Best. Gig. Ever.
Preparate pa' lo que viene!
Yeah yeah. I know you've heard it all before - and there's a wolf over there in the bushes too - but hear me out. Really.
Manolito y su Trabuco y invitados
Cafe Cantante Mi Habana
Matinee May 18
Weird thing happening in the Habana clubs at the moment: house music. Get the fuck out! When I walked into the dank cave that is Cafe Cantante Mi Habana, there was a house mix of a Madonna song and a Cubana dancing like Madge. Huh? It was like some weird parallel universe - until Trabuco hit the stage at 6:40.
They've started playing a little funk snippet at the beginning of their sets. It's really familiar but I can't place it at the time. And I always think: I'll figure it out later. Then of course their set wipes everything from my mind.
I scurried down the front and got the last spot left - in front of Mayami (total accident, honest) and the dour tecladista. And right next to the horns, so I could hear all them in all their bitchin'ness. They did my favourite start: the Raspadura/Hablando combo. Both those songs are so frigging hot. But I've banged on about them enough previously, so I'll just say two things re Hablando: 1. They really need to figure out a workable beginning and 2. Riverón is god. And I know I've said that before (or something like it), but seriously. How does he do so much - he's like, bangin away like bam-bam - and it doesn't sound crowded or messy? It just sounds like the bomb. It's a big mystery. And one I'll be eternally grateful for. I think the musical fandom is developing into something else re Riverón - he has this rough trade look going on that I'm totally digging. But I digress.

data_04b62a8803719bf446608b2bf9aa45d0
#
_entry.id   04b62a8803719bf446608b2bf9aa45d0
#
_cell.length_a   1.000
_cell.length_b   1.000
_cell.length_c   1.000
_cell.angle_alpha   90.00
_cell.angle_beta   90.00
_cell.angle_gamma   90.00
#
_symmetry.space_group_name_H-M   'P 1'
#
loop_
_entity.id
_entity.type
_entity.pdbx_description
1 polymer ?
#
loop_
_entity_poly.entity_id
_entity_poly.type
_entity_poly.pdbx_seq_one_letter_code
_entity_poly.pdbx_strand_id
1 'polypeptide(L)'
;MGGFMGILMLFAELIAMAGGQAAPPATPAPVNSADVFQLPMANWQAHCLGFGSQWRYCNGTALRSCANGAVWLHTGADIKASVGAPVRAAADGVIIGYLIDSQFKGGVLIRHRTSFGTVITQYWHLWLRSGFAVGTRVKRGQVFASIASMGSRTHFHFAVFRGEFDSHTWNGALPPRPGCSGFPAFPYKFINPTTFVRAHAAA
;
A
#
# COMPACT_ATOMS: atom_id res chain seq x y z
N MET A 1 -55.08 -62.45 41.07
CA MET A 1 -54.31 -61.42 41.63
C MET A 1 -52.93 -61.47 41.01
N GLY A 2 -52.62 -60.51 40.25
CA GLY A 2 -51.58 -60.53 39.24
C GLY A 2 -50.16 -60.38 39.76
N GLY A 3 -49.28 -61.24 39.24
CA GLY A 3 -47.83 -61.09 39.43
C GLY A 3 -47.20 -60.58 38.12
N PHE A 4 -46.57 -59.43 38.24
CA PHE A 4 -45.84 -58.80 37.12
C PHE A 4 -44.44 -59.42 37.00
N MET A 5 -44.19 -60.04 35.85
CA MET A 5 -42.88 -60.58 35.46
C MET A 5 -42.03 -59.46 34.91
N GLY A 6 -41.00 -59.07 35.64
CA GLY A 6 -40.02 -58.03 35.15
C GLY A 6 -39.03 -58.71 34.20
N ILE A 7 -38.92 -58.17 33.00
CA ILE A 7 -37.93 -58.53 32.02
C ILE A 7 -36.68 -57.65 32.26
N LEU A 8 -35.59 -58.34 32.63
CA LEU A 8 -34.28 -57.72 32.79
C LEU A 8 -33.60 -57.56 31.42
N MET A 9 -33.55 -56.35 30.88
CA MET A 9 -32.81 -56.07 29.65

Next was - OMG! Guiro Calabaza y Miel (from Se Rompieron los Termometros) - one of the my favourite songs EVER. The horns; the gears; the bloques! "Ay mamita no me - da-da-da-dah!!!" (er, that's sposed to be the horns. They do this weird timing thing at that moment that I love. Wish I were a bit more musically literate so I could convey a little better how fucking great this song - and all of the others - was. Mayami, who seems to like mouthing the words when it isn't his turn to lead, mouthed the entire song to a chica, stage right. "El gran problema es tuyo - te equivocaste mujer!" But he did it all with that charming smile of his that turns me to butter. (Didn't seem to work on her though. I saw her later with her arms folded. Not so impressed.)
They did the truncated Ya no hace falta again, which I love - until they truncate it, right before that great clave change bit. It lived again later in the evening; but I'll get to that in a minute.
They're billing this as a peña, which I think is why they're changing the setlist around so much. Mostly, this is good (Guiro Calabaza); sometimes, not so good: El Indio and Mayami took turns on some cheesy bolero/cha-cha-cha (possibly called Marilu) that was the only unpleasant spot in the whole evening. Seems churlish to even mention it really. Then: Diablo Colorado - what a great song that is. Fiery, melodic, choc full o'swing. Awesome. Mayami and Amaray have a weird little slow-mo dance they do in the middle. Have yet to figure that one out.
The dour tecladista played a phone ring on his keyboard, and Amaray, the big ham, took his mobile off his belt and pretended to answer it. Nice to hear this swingin' pop track as it's been some gigs since I've heard them play it.